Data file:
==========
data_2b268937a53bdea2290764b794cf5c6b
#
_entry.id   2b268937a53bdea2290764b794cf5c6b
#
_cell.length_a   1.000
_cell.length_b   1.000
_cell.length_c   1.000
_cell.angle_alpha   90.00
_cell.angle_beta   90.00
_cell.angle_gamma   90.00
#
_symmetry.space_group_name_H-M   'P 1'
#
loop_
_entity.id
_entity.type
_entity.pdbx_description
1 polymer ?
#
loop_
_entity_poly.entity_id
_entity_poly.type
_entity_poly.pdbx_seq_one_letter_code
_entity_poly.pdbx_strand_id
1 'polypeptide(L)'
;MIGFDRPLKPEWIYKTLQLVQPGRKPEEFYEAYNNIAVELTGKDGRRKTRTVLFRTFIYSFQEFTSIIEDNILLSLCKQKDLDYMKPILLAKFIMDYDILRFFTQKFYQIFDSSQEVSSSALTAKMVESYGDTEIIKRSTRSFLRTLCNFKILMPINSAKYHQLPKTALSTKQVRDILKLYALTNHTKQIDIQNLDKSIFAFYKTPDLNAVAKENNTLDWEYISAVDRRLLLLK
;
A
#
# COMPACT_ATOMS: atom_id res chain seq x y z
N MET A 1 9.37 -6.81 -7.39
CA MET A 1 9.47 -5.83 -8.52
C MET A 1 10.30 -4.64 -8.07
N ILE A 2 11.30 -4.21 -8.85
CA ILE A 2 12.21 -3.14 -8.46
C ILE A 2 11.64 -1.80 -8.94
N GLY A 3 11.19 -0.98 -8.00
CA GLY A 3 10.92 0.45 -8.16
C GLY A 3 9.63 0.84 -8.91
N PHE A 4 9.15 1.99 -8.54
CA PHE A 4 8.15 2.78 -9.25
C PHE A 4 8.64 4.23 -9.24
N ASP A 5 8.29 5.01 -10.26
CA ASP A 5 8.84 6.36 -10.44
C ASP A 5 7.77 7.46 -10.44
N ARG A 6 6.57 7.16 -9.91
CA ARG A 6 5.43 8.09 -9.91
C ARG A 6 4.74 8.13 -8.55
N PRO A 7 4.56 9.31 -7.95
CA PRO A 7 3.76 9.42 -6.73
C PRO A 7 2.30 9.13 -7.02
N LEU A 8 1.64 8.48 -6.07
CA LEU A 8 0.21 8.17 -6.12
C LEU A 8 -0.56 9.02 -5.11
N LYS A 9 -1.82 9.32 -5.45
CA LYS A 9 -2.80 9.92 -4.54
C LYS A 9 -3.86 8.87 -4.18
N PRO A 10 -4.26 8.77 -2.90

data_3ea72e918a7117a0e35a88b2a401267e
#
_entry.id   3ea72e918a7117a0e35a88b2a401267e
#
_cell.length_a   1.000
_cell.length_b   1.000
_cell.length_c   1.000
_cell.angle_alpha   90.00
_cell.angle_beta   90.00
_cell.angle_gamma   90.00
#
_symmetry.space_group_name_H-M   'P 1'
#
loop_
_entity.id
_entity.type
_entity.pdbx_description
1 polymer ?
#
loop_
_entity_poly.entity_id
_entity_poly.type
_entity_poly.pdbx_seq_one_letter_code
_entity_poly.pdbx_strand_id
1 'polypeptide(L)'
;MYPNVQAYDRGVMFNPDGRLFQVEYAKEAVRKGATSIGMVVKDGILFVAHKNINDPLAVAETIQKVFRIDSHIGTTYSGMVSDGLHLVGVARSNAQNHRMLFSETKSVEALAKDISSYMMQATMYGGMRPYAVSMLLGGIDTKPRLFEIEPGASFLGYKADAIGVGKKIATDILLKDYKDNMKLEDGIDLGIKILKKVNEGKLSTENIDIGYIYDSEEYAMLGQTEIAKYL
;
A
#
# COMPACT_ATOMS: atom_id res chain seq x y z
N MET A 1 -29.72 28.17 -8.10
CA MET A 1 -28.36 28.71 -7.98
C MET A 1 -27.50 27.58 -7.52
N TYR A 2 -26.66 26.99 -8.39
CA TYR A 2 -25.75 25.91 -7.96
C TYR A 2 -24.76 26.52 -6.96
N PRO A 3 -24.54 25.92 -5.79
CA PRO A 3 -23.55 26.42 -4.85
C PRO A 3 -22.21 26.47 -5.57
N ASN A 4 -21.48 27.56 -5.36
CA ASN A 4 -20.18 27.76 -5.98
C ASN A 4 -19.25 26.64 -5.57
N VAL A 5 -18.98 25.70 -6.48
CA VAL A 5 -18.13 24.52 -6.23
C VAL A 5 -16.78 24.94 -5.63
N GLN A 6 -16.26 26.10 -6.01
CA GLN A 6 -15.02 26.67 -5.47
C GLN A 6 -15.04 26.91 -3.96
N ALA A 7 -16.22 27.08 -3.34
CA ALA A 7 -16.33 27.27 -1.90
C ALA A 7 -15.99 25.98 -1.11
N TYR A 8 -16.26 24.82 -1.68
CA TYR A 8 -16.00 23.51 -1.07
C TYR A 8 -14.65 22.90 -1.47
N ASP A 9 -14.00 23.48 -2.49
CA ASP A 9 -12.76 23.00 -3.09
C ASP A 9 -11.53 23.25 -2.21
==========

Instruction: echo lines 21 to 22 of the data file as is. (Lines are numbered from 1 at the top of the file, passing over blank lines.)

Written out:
_entity_poly.entity_id
_entity_poly.type